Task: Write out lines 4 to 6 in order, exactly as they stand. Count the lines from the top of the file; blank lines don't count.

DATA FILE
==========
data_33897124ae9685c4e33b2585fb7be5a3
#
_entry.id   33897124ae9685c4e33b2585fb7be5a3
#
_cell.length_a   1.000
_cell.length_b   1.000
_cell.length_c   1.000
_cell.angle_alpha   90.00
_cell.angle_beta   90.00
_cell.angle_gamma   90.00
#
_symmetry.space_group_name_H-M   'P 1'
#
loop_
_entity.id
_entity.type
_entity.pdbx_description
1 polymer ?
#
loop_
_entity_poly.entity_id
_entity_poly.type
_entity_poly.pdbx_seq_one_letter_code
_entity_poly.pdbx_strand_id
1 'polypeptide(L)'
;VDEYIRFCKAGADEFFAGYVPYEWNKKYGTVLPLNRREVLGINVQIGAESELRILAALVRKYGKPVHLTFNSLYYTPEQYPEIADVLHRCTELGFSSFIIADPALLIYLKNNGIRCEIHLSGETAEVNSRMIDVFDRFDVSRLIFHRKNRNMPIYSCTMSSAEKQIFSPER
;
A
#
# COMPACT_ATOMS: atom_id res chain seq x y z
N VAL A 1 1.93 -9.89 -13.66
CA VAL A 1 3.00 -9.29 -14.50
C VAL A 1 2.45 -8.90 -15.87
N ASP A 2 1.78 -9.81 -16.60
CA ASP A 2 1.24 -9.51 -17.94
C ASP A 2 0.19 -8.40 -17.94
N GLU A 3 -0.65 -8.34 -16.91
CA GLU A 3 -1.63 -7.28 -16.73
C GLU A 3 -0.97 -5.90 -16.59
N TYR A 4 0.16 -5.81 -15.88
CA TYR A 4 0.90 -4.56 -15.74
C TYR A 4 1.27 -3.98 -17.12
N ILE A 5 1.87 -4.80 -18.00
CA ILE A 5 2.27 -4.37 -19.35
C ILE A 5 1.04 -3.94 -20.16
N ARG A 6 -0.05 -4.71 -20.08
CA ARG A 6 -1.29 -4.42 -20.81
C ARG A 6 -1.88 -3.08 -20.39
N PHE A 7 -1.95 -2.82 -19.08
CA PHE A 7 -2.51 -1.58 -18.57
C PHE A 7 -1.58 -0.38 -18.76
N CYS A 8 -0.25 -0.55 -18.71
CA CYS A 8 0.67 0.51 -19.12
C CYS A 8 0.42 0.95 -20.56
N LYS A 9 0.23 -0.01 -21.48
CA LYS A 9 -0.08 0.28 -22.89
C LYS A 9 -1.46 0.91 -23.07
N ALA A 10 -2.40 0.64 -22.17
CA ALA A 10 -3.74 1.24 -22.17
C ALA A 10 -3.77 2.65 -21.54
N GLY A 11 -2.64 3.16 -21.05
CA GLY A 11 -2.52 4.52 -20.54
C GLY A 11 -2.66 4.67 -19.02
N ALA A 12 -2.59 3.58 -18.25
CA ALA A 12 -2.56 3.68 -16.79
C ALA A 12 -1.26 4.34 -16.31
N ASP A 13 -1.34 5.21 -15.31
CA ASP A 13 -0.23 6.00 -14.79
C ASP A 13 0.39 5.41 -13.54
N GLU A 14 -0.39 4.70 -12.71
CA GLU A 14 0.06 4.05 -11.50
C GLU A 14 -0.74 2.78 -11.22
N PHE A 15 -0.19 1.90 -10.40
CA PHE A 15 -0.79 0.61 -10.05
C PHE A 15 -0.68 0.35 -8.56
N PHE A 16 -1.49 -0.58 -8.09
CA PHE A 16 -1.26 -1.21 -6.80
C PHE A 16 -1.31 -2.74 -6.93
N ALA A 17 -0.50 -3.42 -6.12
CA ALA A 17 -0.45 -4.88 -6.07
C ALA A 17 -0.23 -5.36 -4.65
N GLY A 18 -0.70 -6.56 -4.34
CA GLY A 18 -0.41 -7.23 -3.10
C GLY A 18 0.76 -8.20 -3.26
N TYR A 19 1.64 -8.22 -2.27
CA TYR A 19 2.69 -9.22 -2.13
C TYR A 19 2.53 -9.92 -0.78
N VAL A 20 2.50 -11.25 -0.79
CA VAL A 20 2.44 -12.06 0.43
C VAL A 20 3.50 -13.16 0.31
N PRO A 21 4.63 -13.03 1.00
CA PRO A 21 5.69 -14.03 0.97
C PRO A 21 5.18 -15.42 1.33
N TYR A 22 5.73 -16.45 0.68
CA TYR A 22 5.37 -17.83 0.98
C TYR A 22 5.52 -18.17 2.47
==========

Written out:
#
_cell.length_a   1.000
_cell.length_b   1.000